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Today's News

  • Cougars fall in three OT's

    Evergreen’s Christian Harriman lay on his stick, five feet from the goal, with just over two minutes to play in a tied lacrosse game against the Castle View Sabercats on March 25 – the victim of a devastating blow by a Sabercats defender.

    But Harriman had one very important thing going for him: he had the ball.

    “I was on the ground and I went to get up and leaned forward, and the stick came out from under me and the ball rolled in,” Harriman said.

  • Evergreen businessman running for governor

    An Evergreen businessman who has always maintained a Lincoln-esque dream of running for office has his sights on the top elected office in the state.

    Dan Maes, 48, a virtual political unknown, believes his dearth of visibility, lack of name recognition and in-the-trenches experience will work in his favor.

  • Lesson Plans: Freshman wins poetry championship at EHS

    Evergreen High School freshman Abby Rosenberg won the March Madness championship round.

    But not in basketball — in poetry.

    Rosenberg’s poem, “The Forbidden Fruit,” bested 63 other poems written by both student and professional poets to win the competition at the high school. The poem is about battling addiction.

    Second place went to sophomore Alison Michelin, whose poem “The Nightmare Before Christmas” was a spoof of the movie and a retelling of “ ‘Twas the Night Before Christmas.”

  • Wulf will shed court to expand weight room

    The Evergreen Park and Recreation District board voted 4-1 Tuesday night to expand the weight room at the Wulf Recreation Center by sacrificing one of two racquetball courts.

    Board member Peter Eggers delivered the only no vote, saying he was worried that an expanded weight room with just one court would fall short of people’s expectations and revenue projections.

    Board members Janet Heck Doyle, Allan Casey, Roger Hoaglund and Kit Darrow voted in favor of the expansion, which will cost about $65,000. About six people spoke in favor of saving the courts.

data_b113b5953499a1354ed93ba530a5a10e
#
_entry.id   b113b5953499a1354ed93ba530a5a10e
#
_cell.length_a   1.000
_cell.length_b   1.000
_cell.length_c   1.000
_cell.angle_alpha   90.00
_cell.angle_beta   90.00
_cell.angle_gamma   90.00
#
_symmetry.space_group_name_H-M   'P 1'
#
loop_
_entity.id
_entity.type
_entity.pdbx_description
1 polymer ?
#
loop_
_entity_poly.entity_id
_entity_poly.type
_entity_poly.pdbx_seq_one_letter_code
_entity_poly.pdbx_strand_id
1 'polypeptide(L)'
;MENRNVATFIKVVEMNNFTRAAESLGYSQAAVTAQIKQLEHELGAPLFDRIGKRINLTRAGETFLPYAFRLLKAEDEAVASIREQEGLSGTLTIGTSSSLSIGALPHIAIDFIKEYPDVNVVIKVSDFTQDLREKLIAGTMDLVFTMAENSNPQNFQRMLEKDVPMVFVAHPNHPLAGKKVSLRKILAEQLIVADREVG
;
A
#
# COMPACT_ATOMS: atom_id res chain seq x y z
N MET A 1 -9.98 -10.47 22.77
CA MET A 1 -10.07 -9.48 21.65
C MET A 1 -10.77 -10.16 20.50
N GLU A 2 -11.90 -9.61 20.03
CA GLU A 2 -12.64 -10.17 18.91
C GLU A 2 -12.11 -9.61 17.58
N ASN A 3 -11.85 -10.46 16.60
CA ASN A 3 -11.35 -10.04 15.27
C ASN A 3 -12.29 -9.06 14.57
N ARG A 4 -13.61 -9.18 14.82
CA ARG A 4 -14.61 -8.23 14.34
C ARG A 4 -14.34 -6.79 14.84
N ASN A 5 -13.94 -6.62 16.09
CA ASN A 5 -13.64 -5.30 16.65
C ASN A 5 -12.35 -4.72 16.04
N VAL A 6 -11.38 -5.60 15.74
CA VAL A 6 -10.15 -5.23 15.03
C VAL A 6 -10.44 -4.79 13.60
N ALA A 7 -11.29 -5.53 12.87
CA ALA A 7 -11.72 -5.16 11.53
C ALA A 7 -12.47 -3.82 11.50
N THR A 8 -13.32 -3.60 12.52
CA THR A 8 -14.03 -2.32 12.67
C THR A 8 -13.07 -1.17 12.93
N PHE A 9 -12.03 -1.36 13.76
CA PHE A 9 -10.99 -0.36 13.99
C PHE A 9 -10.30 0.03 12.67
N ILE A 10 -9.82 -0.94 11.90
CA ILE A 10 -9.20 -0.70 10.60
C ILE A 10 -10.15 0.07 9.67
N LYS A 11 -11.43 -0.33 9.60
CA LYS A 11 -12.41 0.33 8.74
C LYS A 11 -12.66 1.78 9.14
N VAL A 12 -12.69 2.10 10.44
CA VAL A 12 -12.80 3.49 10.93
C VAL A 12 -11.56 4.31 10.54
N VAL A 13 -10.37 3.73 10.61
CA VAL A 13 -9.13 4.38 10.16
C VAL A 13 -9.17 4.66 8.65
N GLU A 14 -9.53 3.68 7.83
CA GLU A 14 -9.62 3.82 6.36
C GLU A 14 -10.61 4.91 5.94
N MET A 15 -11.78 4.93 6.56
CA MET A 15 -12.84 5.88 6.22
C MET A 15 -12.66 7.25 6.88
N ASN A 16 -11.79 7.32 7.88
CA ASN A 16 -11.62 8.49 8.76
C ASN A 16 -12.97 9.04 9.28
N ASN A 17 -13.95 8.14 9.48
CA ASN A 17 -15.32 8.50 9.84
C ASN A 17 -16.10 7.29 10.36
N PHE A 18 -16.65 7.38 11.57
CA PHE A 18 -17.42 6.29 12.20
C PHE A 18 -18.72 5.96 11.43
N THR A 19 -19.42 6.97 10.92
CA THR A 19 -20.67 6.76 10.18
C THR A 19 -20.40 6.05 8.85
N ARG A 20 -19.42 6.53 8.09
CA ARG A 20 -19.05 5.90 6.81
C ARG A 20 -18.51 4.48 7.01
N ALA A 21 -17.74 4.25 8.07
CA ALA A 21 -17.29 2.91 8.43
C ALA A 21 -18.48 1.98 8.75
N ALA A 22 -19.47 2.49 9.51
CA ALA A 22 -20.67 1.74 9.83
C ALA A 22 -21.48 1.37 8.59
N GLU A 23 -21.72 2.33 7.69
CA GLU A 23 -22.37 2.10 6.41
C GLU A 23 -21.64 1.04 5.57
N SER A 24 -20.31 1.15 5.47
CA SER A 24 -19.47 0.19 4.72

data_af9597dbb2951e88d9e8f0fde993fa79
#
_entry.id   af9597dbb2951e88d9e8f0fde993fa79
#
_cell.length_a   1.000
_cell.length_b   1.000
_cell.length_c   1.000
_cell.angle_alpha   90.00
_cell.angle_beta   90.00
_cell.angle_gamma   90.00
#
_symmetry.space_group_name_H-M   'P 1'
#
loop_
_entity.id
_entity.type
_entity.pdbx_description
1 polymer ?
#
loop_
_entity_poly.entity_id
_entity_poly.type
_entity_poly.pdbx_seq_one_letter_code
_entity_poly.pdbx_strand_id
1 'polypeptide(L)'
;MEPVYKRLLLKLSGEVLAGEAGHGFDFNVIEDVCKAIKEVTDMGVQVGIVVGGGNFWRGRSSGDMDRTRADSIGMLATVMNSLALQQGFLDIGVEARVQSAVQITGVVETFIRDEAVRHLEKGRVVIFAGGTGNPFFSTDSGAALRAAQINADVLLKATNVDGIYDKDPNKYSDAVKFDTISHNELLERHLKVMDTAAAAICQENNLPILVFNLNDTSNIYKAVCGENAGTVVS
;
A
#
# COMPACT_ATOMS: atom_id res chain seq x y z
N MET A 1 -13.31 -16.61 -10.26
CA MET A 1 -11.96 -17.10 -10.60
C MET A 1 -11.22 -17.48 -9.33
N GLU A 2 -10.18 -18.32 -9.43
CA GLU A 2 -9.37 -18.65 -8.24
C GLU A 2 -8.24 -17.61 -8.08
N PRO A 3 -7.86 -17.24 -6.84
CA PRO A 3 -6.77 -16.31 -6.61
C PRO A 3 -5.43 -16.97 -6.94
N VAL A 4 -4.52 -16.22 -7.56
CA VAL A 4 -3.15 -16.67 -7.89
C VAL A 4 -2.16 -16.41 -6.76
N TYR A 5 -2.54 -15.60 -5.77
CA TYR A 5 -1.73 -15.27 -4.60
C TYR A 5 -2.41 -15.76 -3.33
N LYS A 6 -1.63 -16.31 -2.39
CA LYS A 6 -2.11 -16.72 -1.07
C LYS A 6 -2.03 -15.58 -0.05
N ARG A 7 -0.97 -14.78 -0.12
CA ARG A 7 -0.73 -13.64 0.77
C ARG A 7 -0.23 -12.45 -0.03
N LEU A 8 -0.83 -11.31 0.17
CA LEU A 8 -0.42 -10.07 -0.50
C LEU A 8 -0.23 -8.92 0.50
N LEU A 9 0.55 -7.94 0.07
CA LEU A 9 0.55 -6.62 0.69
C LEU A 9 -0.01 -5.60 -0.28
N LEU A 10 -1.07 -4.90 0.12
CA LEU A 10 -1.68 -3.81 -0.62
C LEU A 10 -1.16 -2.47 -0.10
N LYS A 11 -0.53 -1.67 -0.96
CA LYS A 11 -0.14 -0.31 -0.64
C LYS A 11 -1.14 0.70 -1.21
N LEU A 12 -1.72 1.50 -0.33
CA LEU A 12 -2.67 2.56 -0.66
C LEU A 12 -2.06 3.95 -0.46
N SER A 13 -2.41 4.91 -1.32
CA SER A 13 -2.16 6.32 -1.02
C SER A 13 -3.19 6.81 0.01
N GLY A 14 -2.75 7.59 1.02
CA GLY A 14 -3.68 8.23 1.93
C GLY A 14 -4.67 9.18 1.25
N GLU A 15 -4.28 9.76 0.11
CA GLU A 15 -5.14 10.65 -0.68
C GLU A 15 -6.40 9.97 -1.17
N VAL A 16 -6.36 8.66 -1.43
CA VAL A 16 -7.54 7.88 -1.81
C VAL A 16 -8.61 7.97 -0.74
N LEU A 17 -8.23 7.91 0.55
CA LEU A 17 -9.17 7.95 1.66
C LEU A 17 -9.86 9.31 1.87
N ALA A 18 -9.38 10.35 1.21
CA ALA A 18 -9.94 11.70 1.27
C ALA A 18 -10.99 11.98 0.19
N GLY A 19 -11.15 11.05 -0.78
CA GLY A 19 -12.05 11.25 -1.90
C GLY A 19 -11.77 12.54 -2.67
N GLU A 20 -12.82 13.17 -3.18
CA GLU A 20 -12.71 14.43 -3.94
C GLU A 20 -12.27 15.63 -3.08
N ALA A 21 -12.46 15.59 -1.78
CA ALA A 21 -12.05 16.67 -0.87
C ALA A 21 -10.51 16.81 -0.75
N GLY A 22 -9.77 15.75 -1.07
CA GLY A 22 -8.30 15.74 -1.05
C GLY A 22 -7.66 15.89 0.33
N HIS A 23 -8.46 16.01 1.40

• Our Readers Write

    Opposition to Buchanan plan is not new

    Editor:

  • The lessons to learn from a down economy

    The other day, a friend told me he believes there’s a good chance our kids’ generation will face the same kind of Depression-era challenges our grandparents did. I don’t know whether that’s true. I sure hope not.

    If we had our way, of course, our kids would never face economic hardship. Difficult times lead to deferred dreams, missed opportunities, strained relationships and, in some cases, poverty. There’s nothing good about job losses and a stagnant market.  

  • Earmark reform, not elimination

    When President Obama signed a $410 billion budget bill last week, the story might have been that Congress failed to pass its fiscal 2009 budget until almost half the fiscal year was over. Instead, the discussion was about earmarks.

    Earmark has become a dirty word. Candidates badmouthed earmarks in the last election, and John McCain said Obama should have vetoed the budget compromise because it contained them.

  • Goshawks again brooding over Evergreen

    While I was visiting Bosque del Apache, an exceptionally fine photograph of a northern goshawk was printed in the Community Eye feature of the Canyon Courier. It was taken by Richard Gristak on Bear Mountain. I was pleased to see this beautiful bird’s photo for two reasons: one, because I have not seen a goshawk in the area for some time, and secondly, because I had been wondering what hawk was making the birds at my feeder so antsy.

  • Open Space could save $5 million by refinancing loans

    The Jefferson County Open Space Division might be able to buy more land after it refinances more than $70 million in loans to take advantage of low interest rates.

    “Unfortunately, the economy is bad, but it also creates the opportunity for us to do better with our bonds,” said Open Space Director Ralph Schell.

    Schell said the open space program took out about $160 million in loans in 1999 to buy land. The county currently pays an average interest rate of 4.94 percent on the remaining debt, but prevailing rates are nearly 2 points lower.

  • County ‘sales pitch’ irks citizen budgeters

    Some members of the citizen panel asked to prioritize $277 million in county spending over the next four years are growing tired of the “sales pitch” from the county and want to get to work.